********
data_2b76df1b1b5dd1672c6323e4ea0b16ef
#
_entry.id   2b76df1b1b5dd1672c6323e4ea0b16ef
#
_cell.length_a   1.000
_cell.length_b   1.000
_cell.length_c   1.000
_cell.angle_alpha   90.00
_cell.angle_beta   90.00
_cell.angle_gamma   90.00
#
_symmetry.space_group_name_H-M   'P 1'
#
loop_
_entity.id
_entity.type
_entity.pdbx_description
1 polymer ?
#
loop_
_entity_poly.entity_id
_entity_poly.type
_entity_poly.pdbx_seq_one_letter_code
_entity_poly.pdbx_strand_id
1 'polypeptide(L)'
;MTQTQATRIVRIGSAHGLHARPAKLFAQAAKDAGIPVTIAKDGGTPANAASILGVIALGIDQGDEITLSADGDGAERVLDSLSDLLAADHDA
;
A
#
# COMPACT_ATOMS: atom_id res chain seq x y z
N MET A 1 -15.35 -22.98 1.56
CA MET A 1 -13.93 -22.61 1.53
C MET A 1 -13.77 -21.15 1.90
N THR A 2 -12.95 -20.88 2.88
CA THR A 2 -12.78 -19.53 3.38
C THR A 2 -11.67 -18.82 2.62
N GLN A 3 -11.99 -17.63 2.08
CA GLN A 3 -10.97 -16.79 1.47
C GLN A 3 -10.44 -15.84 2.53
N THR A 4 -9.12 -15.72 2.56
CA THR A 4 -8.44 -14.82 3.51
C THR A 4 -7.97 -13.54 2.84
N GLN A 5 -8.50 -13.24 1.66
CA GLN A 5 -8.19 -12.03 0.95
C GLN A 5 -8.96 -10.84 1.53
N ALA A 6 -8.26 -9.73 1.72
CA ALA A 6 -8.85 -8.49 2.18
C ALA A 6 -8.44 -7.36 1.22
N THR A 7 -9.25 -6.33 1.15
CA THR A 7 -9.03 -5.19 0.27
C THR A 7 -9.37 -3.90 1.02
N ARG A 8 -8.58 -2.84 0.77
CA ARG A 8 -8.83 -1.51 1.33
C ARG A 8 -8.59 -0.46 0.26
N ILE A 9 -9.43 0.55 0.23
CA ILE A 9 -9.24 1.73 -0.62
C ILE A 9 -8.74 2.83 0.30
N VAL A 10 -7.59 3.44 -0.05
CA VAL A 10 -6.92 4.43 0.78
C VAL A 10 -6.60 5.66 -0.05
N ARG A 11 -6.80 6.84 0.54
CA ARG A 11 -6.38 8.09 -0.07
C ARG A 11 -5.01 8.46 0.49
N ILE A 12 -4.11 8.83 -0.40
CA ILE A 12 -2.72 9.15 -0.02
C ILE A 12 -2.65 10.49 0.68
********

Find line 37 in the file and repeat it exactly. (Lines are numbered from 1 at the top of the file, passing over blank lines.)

N GLN A 3 -11.99 -17.63 2.08